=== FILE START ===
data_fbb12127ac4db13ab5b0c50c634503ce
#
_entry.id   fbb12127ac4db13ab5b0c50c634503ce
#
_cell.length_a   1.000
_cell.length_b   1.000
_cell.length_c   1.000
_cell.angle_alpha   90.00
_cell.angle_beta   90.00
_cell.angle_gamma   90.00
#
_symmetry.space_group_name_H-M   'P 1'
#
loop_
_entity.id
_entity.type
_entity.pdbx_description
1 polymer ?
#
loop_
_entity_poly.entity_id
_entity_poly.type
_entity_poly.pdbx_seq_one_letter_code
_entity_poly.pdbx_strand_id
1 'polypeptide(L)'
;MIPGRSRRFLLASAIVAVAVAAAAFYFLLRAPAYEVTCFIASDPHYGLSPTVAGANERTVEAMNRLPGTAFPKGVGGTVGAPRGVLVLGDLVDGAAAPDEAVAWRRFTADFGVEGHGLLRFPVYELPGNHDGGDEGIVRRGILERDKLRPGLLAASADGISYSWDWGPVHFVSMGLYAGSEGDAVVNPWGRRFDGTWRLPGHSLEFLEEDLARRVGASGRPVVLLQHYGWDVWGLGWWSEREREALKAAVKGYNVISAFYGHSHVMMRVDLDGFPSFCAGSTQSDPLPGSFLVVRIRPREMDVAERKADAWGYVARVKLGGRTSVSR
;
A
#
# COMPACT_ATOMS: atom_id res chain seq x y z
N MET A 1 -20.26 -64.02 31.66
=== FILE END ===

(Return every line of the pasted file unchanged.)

data_fbb12127ac4db13ab5b0c50c634503ce
#
_entry.id   fbb12127ac4db13ab5b0c50c634503ce
#
_cell.length_a   1.000
_cell.length_b   1.000
_cell.length_c   1.000
_cell.angle_alpha   90.00
_cell.angle_beta   90.00
_cell.angle_gamma   90.00
#
_symmetry.space_group_name_H-M   'P 1'
#
loop_
_entity.id
_entity.type
_entity.pdbx_description
1 polymer ?
#
loop_
_entity_poly.entity_id
_entity_poly.type
_entity_poly.pdbx_seq_one_letter_code
_entity_poly.pdbx_strand_id
1 'polypeptide(L)'
;MIPGRSRRFLLASAIVAVAVAAAAFYFLLRAPAYEVTCFIASDPHYGLSPTVAGANERTVEAMNRLPGTAFPKGVGGTVGAPRGVLVLGDLVDGAAAPDEAVAWRRFTADFGVEGHGLLRFPVYELPGNHDGGDEGIVRRGILERDKLRPGLLAASADGISYSWDWGPVHFVSMGLYAGSEGDAVVNPWGRRFDGTWRLPGHSLEFLEEDLARRVGASGRPVVLLQHYGWDVWGLGWWSEREREALKAAVKGYNVISAFYGHSHVMMRVDLDGFPSFCAGSTQSDPLPGSFLVVRIRPREMDVAERKADAWGYVARVKLGGRTSVSR
;
A
#
# COMPACT_ATOMS: atom_id res chain seq x y z
N MET A 1 -20.26 -64.02 31.66